Ken Castor is a husband, dad, pastor, writer and teacher. He serves as a professor at Crown College, Minnesota, where he equips students to pursue Jesus-Centered Faith and Next Generation Ministry. For 20+ years he's focused on equipping the next generations in places like the U.S., Canada, and Northern Ireland. He's the author of Grow Down (Simply Youth Ministry, 2014), Make a Difference (Broadstreet, 2016), the Blue-Letters Editor of the Jesus-Centered Bible (Group, 2015) and numerous other articles and Bible Study guides. But, whenever possible, he gets down on the floor and builds Lego with his kids. Connect with him @kencastor.

3 thoughts on “Can a religious person still be good?

  1. Hi Karin. I love interacting with you! Been way too long! So thanks for asking me more about this.
    I suppose by “religious” I simply mean that someone has dedicated their life to an organized, recoginized spiritual practice.
    I consider myself “religious” in that I pray, I attend church, I raise my children to learn about God, I read my Bible daily, etc. Certainly it could be said that the Israelites of the Old Testament – or those who dedicated their lives to the practice of the Temple and sacrifices and prayers and festivals – that they were “religious”.
    The point of my post was a simple one. Probably not too deep. It was merely a note of encouragement for myself really.
    While many people in our society have grown tired and distrustful of the motives and actions of “religious” people, there are still some among us who long to live in relationship with Jesus. And when religion is used correctly it can actually help us recognize relationship with Jesus (like Joseph) and help us live intimately and humbly with him. So even if I am linked by religious name to some poor examples, that doesn’t mean I need to give up my religious practices. Just because there are some pastors who are screwing up, doesn’t mean that I need to stop being a part of church. Just because there are some “Christian” dads out there who have hurt their kids, doesn’t mean I need to stop loving my kids and telling them about Jesus.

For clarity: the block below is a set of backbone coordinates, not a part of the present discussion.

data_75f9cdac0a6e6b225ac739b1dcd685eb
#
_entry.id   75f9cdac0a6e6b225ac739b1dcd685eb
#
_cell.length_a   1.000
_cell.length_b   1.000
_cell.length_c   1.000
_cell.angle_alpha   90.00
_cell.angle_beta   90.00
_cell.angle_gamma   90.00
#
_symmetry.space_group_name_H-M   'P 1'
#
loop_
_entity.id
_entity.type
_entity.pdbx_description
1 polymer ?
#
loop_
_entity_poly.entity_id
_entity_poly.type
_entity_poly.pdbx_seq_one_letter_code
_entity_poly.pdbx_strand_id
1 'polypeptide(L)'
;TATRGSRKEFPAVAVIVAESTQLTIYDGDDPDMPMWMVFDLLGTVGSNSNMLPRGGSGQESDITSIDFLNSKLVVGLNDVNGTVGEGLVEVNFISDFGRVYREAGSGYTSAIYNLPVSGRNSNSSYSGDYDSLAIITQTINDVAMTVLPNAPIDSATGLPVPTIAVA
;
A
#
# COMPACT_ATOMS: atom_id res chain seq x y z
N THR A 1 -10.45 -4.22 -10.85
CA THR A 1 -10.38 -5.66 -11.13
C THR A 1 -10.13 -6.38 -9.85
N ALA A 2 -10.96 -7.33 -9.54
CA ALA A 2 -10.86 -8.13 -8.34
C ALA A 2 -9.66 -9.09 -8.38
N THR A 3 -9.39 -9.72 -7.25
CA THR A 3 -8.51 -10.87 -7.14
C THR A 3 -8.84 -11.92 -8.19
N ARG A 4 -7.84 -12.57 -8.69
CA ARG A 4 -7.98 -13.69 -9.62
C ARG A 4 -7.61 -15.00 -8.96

So I love what you are saying, because I can see that you get it. Yes, like you are saying, it is the heart-attitude that directs our practice– a practice that really should be all about relationship and “a heart that yearns after him.” I love that line of yours.
    (ps. It is very interesting that he teams up with Nicodemus… also a very religious man.)

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  2. I understand that he was part of a religious group but what is your definition of the word religious because even though he was a part of that group, it sounds to me that he was not religious at all. If religion is doing things out of tradition or doing things because we think we need to earn our salvation and having the attitude of ‘do, do, do’ and trying to be good by ourselves rather than allowing Christ to live through us then I don’t think he was actually religious. Yes, in a religious group but his heart attitude seems to be one relfecting God’s character. And if he was considered good and righteous it is only because of Lord and the Lord wants nothing to do with religion and hardened hearts, he wants relationship and a heart that yearns for him. Hope this doesnt sound like an argument, I’d just like some clarification if you have any, or any thoughts because it’s a little unclear to me. Thanks!